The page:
The Secretary, Onion Farmers Association of Nigeria, Aliyu Umar, has called for more investment in onion farming in order to cash in on its potential and opportunities.
Mr Umar made the call during the planting of high yielding onion seedlings at Tunga village in Rabba Local Government Area of Sokoto State, on Tuesday.
He suggested that Nigeria should pay more attention to agriculture, to fast track the revival of the nation’s economy.
The secretary commended the federal government on its commitment to transform the nation’s economy, through the Central Bank of Nigeria (CBN) Anchor Borrower Scheme.
He said the intervention has uplifted the standard of onion farming from subsistent to large scale.
“I want you to know that there is great potential and opportunity in the onion value chain.
“Sokoto (happens) to be the largest producer of onion. From April to August this year, we sold onions worth four billion.
“Coronavirus pandemic and recent floods that have affected investment into the onion value chain did not stop us,” he said.
Mr Umar, however, called for more investment in the onion value chain to boost the nation’s economy.
Also, the Agric Officer, Central Bank of Nigeria, Sokoto Branch, Abdullahi Farouk, said that the Central Bank’s Anchor Borrower Scheme was designed to transform agricultural potentials of the country.
Mr Farouk said the planting of new onion seeds was aimed at improving onion production among farming communities by providing them with high yielding seeds and other support.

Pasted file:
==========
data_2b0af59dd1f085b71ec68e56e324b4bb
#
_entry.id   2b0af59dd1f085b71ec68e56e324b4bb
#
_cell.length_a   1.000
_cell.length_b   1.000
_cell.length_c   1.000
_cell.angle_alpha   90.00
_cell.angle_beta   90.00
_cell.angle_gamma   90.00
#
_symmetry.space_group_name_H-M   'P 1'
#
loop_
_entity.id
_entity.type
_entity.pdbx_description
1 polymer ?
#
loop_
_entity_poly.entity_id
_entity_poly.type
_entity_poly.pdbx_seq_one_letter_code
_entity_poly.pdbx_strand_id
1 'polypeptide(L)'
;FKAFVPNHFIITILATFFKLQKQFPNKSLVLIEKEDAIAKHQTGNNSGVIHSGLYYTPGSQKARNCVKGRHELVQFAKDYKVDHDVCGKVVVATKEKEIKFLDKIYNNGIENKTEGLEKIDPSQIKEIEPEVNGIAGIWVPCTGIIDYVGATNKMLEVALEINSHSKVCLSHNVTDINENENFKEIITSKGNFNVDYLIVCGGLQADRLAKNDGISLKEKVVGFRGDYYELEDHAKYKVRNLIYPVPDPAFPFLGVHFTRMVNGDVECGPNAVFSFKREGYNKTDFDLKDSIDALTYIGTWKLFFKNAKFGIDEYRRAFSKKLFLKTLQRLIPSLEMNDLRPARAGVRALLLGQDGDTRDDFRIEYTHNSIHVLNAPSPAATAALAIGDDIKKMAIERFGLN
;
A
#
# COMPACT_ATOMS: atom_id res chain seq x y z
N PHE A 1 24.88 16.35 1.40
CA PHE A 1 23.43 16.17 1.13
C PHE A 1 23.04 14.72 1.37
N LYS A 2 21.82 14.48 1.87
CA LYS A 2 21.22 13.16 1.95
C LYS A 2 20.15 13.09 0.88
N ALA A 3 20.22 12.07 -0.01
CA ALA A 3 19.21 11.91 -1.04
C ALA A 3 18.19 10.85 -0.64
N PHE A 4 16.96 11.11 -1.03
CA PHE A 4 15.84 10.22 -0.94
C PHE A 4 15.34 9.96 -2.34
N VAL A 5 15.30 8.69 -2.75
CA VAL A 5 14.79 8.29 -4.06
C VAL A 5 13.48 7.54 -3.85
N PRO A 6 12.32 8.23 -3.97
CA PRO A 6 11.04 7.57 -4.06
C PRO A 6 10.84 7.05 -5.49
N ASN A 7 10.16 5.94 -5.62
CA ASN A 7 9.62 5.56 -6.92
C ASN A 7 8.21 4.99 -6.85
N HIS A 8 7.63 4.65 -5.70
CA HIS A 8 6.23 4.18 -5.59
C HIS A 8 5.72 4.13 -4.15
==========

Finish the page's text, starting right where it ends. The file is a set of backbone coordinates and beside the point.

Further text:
He described agriculture as a major tool to fight poverty and provide jobs for the teaming unemployed youth in Nigeria.
“We have decided to come here, because Tunga will be the main production centre of seeds, from Kebbi to Sokoto states and even part of Niger Republic.
“We are aware that farmers come here to buy seeds, that is why we have chosen this location to breed the seed so that we can share better seeds to our farmers for better yield, and get them out of poverty” Mr Farouk said.
The CBN official noted that Sokoto State was one of the largest onion producers in Nigeria, just as Nigeria was the largest producer of onion in sub-Saharan Africa.
He added that the programme was aimed at bridging the gap between consumption and production, in order to have surplus for export.
“With this programme, we hope to bridge the gap between production of onions in Nigeria, which stands at about 1.4 million metric tons per annum.
“The consumption is 2.5 million metric tonnes per annum, so you can see that there is a gap of about 1.1 million metric tonnes and which we believe with this programme, we will be able to cover that gap and even export onions,” he added.
According to him, the market for onion is vast, as countries like Niger, Ghana, Burkina Faso and Cote d’Ivoire depend on Nigeria for their supply of onions.
It is, therefore, imperative for onion farmers in Nigeria to do more to exploit the market and bring in more foreign exchange to Nigeria, Mr Farouk said.
In his remark, Danjuma Ibrahim, the Chairman of DAWI Farms, coordinating the onion component of the anchor borrower programme, called on the farmers to embrace the opportunity to raise their production.
“We are calling on our farmers who have this rare opportunity to be committed and do the needful, more so that we have been anticipating getting this high yielding seeds.
“We thank Allah that we have it now, so let’s do what is expected of us,” Mr Ibrahim said.